Global Manufacturing PMI Nearly Stagnant in September

Written by Sandy Williams

Global manufacturing is being hampered by weak trade said IHS Markit. The September JP Morgan Global Manufacturing PMI, compiled by Markit, rose slightly to 51.0 from 50.8 in August but failed to show any significant growth in the global manufacturing industry.

The global report of 28 countries showed only eight reporting deteriorating manufacturing conditions in September while degrees of improvement were seen in the other 20. Export growth, although weak, picked up in 16 countries with the UK experiencing the strongest surge. China export growth was only marginal and Russia remained in contraction at the bottom of the export rankings. In 26th and 27th place was South Korea and Brazil. The U.S. held on to thirteenth place as a strong dollar continued to frustrate exports.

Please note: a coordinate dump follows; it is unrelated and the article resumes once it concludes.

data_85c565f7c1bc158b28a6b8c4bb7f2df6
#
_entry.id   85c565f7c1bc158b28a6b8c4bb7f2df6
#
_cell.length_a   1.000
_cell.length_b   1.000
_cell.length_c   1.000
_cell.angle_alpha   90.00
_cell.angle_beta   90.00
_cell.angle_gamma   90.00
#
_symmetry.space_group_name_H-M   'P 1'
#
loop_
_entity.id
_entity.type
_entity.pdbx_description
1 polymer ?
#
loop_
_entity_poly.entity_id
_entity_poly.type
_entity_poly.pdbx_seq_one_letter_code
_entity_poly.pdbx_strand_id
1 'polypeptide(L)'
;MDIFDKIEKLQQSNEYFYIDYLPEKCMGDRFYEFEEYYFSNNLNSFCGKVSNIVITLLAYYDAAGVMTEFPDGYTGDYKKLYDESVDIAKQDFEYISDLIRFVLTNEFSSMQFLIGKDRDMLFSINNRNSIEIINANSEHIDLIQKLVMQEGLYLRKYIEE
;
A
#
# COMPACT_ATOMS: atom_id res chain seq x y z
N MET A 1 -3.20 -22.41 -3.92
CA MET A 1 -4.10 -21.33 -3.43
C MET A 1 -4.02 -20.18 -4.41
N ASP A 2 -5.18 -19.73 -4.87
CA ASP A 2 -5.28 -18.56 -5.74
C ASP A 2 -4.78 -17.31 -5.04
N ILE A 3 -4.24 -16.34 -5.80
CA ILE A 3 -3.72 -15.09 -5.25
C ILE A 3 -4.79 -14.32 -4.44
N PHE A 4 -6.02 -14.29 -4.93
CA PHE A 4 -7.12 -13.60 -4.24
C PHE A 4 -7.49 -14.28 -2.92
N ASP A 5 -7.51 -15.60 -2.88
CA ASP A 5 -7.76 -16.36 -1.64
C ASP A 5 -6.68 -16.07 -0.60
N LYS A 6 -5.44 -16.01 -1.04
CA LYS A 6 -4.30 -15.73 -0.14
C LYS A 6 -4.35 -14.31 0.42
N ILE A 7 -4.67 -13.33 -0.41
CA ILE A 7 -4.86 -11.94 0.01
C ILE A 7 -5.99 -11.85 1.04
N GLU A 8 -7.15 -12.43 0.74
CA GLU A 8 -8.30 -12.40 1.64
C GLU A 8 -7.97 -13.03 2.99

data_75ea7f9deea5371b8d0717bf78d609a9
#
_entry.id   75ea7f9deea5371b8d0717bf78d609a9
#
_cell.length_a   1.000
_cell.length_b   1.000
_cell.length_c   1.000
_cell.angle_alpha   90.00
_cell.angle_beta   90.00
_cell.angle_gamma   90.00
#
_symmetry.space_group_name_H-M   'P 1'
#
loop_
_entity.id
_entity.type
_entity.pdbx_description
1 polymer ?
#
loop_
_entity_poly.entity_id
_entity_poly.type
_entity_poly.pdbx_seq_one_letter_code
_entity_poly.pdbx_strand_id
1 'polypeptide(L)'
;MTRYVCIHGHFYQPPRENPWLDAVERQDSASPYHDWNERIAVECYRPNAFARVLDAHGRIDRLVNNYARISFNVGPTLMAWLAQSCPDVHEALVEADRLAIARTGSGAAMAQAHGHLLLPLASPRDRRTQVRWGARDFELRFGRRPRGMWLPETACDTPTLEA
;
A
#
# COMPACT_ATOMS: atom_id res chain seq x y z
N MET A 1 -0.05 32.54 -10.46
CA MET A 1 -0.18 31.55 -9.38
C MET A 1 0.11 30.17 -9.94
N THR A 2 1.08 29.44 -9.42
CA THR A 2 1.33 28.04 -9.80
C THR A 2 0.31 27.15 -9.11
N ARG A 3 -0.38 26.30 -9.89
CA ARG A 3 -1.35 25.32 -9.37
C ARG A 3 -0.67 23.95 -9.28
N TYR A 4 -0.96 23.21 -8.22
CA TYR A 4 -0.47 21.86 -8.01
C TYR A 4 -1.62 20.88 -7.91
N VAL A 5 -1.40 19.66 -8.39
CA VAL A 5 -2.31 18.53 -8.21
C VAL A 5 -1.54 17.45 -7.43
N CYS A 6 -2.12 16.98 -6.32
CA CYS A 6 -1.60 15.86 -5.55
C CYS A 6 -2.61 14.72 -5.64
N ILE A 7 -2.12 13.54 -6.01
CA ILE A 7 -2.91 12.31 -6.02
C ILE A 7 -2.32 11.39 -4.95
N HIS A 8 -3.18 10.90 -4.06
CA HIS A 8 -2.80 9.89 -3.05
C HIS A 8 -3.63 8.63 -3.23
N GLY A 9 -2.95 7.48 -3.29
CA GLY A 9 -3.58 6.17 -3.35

Said IHS Markit: “Global manufacturing remained firmly stuck in a low gear in September. The latest batch of PMI survey data are roughly consistent with global manufacturing output rising at a modest 2% annual pace. That’s better than the near-stagnation seen earlier in the year, but remains disappointingly modest, hampered in particular by lacklustre global trade flows and ongoing sluggish production in emerging markets.”

The Eurozone PMI edged up almost a point to 52.6 with output, new orders, new export business, and employment levels improved. Six of the eight countries in the zone had higher PMIs. Chris Williamson, Chief Business Economist at IHS Markit expressed concern over the unevenness of the upturn, with the region relying on Germany and its neighbors. Germany had its second best manufacturing month in two and a half years, followed by stronger growth in Austria and the Netherlands.

United Kingdom manufacturing expanded at its quickest pace since May 2014 pushing its third quarter average to 52.3. The headline PMI was at 55.4 in September with the domestic market driving new business. New orders from abroad took advantage of the weaker sterling exchange rate, accelerating export orders to their highest level since January 2014.